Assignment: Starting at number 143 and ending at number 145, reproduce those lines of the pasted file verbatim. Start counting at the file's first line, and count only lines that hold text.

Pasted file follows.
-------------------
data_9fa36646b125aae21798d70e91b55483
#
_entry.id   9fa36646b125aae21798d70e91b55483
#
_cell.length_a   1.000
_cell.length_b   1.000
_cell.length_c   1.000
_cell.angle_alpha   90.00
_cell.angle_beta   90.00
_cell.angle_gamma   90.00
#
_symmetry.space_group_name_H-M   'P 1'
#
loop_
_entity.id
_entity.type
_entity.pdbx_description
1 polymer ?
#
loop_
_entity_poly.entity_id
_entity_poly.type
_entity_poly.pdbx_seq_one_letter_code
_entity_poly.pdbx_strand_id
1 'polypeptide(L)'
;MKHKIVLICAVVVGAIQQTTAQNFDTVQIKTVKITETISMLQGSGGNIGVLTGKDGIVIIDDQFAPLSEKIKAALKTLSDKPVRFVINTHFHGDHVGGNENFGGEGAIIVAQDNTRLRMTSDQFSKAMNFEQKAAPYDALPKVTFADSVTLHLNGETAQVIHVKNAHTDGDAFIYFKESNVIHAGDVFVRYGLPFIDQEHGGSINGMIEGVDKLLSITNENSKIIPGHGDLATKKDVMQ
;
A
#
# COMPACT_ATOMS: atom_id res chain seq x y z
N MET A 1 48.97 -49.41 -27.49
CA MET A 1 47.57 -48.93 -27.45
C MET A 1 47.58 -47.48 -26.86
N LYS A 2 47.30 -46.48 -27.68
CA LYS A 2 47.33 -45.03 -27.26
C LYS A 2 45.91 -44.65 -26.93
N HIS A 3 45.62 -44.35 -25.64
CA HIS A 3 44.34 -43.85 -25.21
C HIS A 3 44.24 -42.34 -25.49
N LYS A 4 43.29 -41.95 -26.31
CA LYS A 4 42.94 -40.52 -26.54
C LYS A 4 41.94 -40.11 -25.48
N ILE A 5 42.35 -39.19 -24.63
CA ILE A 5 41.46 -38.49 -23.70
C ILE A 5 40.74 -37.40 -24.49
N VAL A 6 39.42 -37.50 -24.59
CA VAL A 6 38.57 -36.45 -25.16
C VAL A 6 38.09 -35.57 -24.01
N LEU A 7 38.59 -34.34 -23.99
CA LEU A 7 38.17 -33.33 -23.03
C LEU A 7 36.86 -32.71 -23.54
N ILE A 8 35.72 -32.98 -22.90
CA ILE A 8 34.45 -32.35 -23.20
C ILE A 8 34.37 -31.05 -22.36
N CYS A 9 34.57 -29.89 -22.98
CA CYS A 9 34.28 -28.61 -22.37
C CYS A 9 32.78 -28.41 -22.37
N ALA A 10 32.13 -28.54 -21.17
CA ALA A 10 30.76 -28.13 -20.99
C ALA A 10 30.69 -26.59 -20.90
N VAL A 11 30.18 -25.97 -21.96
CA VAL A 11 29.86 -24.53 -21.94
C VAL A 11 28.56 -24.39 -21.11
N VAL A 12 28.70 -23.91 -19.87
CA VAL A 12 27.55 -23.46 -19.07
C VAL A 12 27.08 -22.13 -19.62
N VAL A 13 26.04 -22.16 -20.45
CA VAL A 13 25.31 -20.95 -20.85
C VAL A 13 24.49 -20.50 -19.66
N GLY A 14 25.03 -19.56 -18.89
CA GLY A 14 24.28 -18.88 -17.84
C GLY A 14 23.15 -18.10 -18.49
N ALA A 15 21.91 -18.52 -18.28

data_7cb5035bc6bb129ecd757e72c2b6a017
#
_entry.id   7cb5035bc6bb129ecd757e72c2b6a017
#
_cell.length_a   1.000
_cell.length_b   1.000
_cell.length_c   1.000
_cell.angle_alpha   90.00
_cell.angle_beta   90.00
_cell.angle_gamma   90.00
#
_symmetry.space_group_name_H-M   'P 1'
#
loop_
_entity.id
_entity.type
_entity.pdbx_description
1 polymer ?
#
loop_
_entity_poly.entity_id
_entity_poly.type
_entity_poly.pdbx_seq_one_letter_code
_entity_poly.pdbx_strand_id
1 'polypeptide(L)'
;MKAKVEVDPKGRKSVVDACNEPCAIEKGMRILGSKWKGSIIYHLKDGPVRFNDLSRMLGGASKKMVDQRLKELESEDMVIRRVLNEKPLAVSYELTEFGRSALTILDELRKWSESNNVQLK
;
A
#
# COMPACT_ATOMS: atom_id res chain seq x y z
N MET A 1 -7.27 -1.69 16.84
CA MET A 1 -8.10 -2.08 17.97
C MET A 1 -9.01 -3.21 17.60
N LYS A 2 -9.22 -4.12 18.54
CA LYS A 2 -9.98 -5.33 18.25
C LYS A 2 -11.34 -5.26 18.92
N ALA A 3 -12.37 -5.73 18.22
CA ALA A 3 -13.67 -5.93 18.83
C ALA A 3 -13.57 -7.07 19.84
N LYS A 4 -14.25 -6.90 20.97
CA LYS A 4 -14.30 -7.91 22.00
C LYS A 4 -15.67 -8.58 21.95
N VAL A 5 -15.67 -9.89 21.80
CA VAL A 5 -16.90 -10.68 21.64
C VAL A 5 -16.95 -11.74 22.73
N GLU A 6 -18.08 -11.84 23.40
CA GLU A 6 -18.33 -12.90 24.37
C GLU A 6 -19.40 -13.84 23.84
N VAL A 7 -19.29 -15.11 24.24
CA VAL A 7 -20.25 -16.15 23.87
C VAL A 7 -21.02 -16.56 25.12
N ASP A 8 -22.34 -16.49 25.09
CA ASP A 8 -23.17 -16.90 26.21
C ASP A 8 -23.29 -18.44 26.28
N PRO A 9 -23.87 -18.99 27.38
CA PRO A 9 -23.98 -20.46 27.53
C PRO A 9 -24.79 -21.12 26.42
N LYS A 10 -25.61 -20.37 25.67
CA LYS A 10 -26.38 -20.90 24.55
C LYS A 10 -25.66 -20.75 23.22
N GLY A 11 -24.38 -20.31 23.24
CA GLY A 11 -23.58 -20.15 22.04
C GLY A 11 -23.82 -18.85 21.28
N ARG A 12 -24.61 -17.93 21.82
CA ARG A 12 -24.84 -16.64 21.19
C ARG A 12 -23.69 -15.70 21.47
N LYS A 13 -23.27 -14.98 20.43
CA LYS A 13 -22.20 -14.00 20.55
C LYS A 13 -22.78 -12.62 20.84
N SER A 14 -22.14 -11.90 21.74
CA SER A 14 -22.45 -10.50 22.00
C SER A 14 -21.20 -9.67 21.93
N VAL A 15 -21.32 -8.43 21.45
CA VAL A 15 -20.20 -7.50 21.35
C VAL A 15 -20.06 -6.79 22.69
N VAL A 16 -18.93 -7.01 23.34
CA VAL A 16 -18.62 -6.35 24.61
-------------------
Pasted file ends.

N SER A 14 -22.14 -11.90 21.74
CA SER A 14 -22.45 -10.50 22.00
C SER A 14 -21.20 -9.67 21.93